Jim Bowden's final move as Washington Nationals general manager was his own resignation.
Bowden abruptly stepped down Sunday morning after four seasons, leaving under the cloud of a federal investigation into the skimming of signing bonuses given to Latin American prospects.
He has maintained his innocence in the matter, but said Sunday, "I've become a distraction."
"It's an emotional decision. It saddens me. But I feel it's in the best interest of two of the things I love the most, and that's the Washington Nationals and baseball," Bowden added.
Seated at a table with Nationals president Stan Kasten before a small contingent of reporters and team officials, Bowden read from a prepared statement, sometimes deviating from the script as he struggled to contain his emotions.
No replacement was immediately announced.
"We're not planning on missing a beat," Kasten said. "Our staff has a meeting tomorrow morning, first thing. I'm not going to have anything to say to you about next steps for a while _ later in the week."
Bowden is the only GM the Nationals have had since the franchise moved from Montreal to Washington before the 2005 season, overseeing a team that went 81-81 in that debut season but has been below .500 ever since.
Last season, the Nationals were a major league-worst 59-102.
"It takes a lot of courage for (Bowden) to do that," Washington manager Manny Acta said after Sunday's 7-5 exhibition loss to Baltimore. "Is he perfect? No. But few are brighter and few work harder."
Bowden's tenure with the club was marked by such moves as the trade for Alfonso Soriano, the failure to re-sign Soriano, free-agent busts such as Paul Lo Duca and reclamation projects such as Dmitri Young.
"When I came here ... the single thing that stood out for me about why we needed someone with Jim's skill is that he's resourceful," Kasten said. "We needed someone that would look around every corner, look under every rock to find the pieces that we could put into place. Because of that, we have a foundation that looks very exciting for '09."
Young revived his career in Washington in 2007 _ after a 2006 that saw him go through a divorce, undergo treatment for alcohol, substance abuse and depression, and plead guilty to assaulting his girlfriend before being released by the Detroit Tigers.
"He was known for giving guys second chances, me included," Young said, ticking off the beneficiaries of Bowden's penchant for redemption. "There wasn't a team out there that wanted to touch me with a 10-foot pole. He's the one that gave me an opportunity."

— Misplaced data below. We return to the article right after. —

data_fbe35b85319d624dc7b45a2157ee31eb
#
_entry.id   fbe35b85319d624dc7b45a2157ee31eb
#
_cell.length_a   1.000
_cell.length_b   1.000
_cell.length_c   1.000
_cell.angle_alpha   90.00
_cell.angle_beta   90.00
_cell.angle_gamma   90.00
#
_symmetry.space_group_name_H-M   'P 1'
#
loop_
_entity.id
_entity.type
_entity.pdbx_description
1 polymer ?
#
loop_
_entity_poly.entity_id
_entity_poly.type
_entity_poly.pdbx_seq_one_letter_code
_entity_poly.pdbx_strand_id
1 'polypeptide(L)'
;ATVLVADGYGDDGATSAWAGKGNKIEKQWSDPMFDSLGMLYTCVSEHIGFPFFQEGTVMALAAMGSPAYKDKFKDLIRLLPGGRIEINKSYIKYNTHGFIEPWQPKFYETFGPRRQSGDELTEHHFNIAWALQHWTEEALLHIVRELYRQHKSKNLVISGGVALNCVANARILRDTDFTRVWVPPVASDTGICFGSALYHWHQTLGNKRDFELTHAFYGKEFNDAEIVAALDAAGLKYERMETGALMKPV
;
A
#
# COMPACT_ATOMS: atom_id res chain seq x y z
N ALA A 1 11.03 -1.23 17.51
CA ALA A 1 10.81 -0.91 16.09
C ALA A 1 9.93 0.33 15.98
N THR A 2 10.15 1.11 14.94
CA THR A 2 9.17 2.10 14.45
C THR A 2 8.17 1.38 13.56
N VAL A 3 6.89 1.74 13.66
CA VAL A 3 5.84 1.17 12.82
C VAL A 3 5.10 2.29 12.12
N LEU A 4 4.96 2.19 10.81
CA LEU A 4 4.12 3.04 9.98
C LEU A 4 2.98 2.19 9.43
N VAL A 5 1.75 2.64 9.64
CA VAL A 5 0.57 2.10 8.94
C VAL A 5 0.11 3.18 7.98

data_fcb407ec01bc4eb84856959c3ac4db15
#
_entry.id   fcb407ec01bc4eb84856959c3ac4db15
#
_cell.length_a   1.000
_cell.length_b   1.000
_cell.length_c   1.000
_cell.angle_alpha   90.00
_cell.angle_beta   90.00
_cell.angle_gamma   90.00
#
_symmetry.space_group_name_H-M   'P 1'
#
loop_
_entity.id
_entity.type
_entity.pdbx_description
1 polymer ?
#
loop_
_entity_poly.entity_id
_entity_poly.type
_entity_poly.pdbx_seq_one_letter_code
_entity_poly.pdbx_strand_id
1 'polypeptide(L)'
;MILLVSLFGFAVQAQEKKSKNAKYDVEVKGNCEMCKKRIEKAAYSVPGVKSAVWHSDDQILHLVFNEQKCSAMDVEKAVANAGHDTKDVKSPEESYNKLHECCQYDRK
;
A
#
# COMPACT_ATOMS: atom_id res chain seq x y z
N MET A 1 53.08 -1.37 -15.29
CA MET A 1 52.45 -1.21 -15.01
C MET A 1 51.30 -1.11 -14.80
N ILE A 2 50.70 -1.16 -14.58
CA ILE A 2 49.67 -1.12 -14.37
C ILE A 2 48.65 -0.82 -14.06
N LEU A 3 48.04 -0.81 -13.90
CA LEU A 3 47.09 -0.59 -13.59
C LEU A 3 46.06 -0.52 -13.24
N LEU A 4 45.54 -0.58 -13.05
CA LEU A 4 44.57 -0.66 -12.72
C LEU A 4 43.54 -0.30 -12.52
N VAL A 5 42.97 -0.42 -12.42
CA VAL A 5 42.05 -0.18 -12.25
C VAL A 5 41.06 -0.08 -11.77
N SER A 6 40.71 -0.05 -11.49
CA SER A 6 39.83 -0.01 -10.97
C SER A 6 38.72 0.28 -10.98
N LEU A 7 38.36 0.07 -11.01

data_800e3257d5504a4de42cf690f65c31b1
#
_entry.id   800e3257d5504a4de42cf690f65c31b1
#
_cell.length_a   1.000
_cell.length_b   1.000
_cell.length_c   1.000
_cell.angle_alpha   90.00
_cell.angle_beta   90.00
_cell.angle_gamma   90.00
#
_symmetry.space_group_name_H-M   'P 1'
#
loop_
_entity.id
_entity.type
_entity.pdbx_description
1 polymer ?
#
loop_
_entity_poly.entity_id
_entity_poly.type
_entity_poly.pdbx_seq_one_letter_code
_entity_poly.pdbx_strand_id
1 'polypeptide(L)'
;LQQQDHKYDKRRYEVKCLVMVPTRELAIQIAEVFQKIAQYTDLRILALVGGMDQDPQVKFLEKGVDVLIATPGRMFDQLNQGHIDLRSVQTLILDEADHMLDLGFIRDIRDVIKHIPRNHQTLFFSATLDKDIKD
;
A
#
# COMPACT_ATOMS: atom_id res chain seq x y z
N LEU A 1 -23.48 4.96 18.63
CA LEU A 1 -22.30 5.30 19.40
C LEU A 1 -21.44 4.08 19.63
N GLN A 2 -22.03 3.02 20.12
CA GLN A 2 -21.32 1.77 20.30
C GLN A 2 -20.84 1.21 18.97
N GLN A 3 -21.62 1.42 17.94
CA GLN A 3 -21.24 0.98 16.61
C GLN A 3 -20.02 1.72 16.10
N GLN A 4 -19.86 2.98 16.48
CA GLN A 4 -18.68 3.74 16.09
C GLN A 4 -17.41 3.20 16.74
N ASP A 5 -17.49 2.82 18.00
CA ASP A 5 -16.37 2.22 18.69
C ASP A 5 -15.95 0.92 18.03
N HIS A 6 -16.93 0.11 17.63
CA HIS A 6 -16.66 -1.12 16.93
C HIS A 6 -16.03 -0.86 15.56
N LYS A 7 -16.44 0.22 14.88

Bowden also drew unwanted off-field attention, including in 2006, when he was charged with driving under the influence after failing a field sobriety test while in Miami.
"Like anyone else, I have made mistakes in all areas of my personal and professional life, but I leave here with the true belief that I have done nothing intentionally to harm the Washington Nationals or Major League Baseball," Bowden said in a statement released by the team Sunday.
He met last year with FBI investigators looking into allegations of skimming of signing bonuses, and SI.com reported last weekend that Bowden's actions are being examined as far back as 1994, when he was GM of the Cincinnati Reds.
"I am disappointed by the media reports regarding investigations into any of my professional activities," Bowden said in his statement. "There have been no charges made, and there has been no indication that parties have found any wrongdoing on my part."
Players were informed of Bowden's resignation in a team meeting immediately before he met with the media. Despite the circumstances, his departure was a surprise to some who enjoyed a long relationship with Bowden.
"It was a much bigger deal outside the clubhouse because we really didn't talk about it," said outfielder Austin Kearns, who was scouted in high school by Bowden before signing with Cincinnati. "It didn't bother anybody in here. We're just getting ready to play. It's something that's over our heads."
Bowden's resignation came three days after Jose Rijo, a special assistant to Bowden, was fired by the Nationals.
That was fallout from an MLB investigation that determined a top baseball prospect from the Dominican Republic who received a $1.4 million signing bonus from the Nationals lied about his age and name.
"We all believe it is imperative that we honor the integrity of the game and that fans be able to concentrate their attention and affections on the game and players on the field," Kasten said in a team-issued statement. "Jim has maintained his innocence, but recognized that he had become a distraction, and with great grace determined to do what was best for the team and his players."
The 47-year-old Bowden joined the Nationals, who were then owned by MLB, as interim vice president and general manager in November 2004 after a stint as an ESPN commentator. The interim tag was removed by Kasten in June 2006 and Bowden was promoted to senior vice president and general manager on Feb. 28, 2008.
During Bowden's tenure, the Nationals selected third baseman Ryan Zimmerman with the fourth pick in the 2005 first-year player draft and helped reinvigorate the team's moribund minor league system.
Bowden engineered several notable trades, bringing in Kearns, Wily Mo Pena, Lastings Milledge, Elijah Dukes, Scott Olsen and Josh Willingham. His last major player move came Feb. 11 when he landed slugger Adam Dunn with a two-year, $20 million deal, giving Washington a power threat in the middle of the lineup.
Bowden became the youngest general manager of a major league franchise when he took the reins in Cincinnati as a 31-year-old in 1992. Three years later, the Reds reached the NL championship series.
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